Posted tagged ‘Charles Dickens’

My Favorite Christmas Stories

December 16, 2021

My all-time favorite Christmas stories are The Gift of the Magi and A Christmas Carol. Each Christmas season, I have my copies out ready to read. I never tire of the beautiful messages that are woven into the words written by O. Henry and Charles Dickens. These stories touch my heart.

The Gift of the Magi by O. Henry

Della and Jim, a young married couple, are in love. They are as poor as church mice but long to give each other a special Christmas gift – a thoughtful one to show their love. Even though neither of them has any extra money to buy an expensive gift, each is willing to sell a most precious possession to buy one. Jim sells his gold watch to buy tortoise-shell combs to adorn Della’s long hair. Della sells her hair to buy a watch fob for Jim’s watch. In the end, the expensive gifts seem a bit foolish since neither Della nor Jim can use them. So, why is the title The Gift of the Magi? The magi were wise men who traveled a long distance to give precious gifts to the baby Jesus. Although you may not agree, Della and Jim were wise when they chose their gifts for one another. The gifts represent the incredible sacrifice each was willing to make to express their love for one another. Now that’s what I call true love!

A Christmas Carol by Charles Dickens

Scrooge was not always a gruff man, but over the years,  greed slowly consumed him as money became more important to him than anything and anyone else – including his only nephew, Fred who is kind-hearted, and Bob Cratchit, his clerk, who loves his large family, especially Tiny Tim who uses a crutch and wears braces on this legs. Scrooge has a cold heart and cares for no one. On Christmas eve, the ghost of Jacob Marley, Scrooge’s deceased partner in business, appears to Scrooge warning him to change his ways before it’s too late. Much to Scrooge’s dismay, Marley tells Scrooge he will be visited by three ghosts – The Ghost of Christmas Past, The Ghost of Christmas Present, and The Ghost of Christmas Yet to Come. With each ghostly visit, Scrooge’s icy heart slowly begins to melt. Scrooge remembers the happy things from his past, sees the spirit of Christmas come alive in the present as he observes the happiness in his nephew’s home and the love and warmth found in the Cratchit family’s home. By the time Scrooge meets the ominous Ghost of Christmas Yet to Come, he vows to become a better man. In the following days, Scrooge reconciles with his nephew, Fred, becomes a generous benefactor in his community and is like a second father to Tiny Tim. This is a story of greed, redemption, generosity, and kindness. It’s a reminder to keep the spirit of Christmas alive all year long.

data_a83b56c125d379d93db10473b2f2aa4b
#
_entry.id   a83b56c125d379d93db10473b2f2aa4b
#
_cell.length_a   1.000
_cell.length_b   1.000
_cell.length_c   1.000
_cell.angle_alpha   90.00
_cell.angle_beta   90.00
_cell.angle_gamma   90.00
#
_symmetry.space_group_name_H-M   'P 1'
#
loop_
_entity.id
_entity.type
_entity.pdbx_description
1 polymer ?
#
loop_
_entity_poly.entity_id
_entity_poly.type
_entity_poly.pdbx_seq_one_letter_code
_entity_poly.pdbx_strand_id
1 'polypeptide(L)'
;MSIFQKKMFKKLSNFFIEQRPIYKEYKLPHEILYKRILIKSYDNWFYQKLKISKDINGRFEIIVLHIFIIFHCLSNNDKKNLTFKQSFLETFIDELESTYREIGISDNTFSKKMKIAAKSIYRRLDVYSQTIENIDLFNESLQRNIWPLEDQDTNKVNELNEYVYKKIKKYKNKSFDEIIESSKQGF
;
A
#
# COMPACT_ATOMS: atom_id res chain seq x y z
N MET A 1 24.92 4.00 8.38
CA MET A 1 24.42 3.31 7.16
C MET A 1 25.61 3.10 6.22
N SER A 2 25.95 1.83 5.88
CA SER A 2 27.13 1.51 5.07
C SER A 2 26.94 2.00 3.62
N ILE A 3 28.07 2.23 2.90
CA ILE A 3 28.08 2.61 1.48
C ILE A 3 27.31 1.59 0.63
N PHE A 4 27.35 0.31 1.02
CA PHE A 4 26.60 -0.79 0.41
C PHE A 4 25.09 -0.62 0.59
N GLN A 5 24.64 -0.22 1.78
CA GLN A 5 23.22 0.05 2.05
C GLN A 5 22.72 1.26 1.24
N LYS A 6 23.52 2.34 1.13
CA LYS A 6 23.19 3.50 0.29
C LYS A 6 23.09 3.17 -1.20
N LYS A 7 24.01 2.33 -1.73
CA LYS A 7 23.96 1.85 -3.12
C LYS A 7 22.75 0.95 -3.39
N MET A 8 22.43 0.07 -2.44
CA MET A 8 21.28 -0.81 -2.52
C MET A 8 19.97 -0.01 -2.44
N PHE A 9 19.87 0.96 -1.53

“And so, as Tiny Tim observed, “God Bless Us, Every One!”

A Wish

September 16, 2021

“It was the best of times, it was the worst of times, it was the age of wisdom, it was the age of foolishness, it was the epoch of belief, it was the epoch of incredulity, it was the season of light, it was the season of darkness, it was the spring of hope, it was the winter of despair.”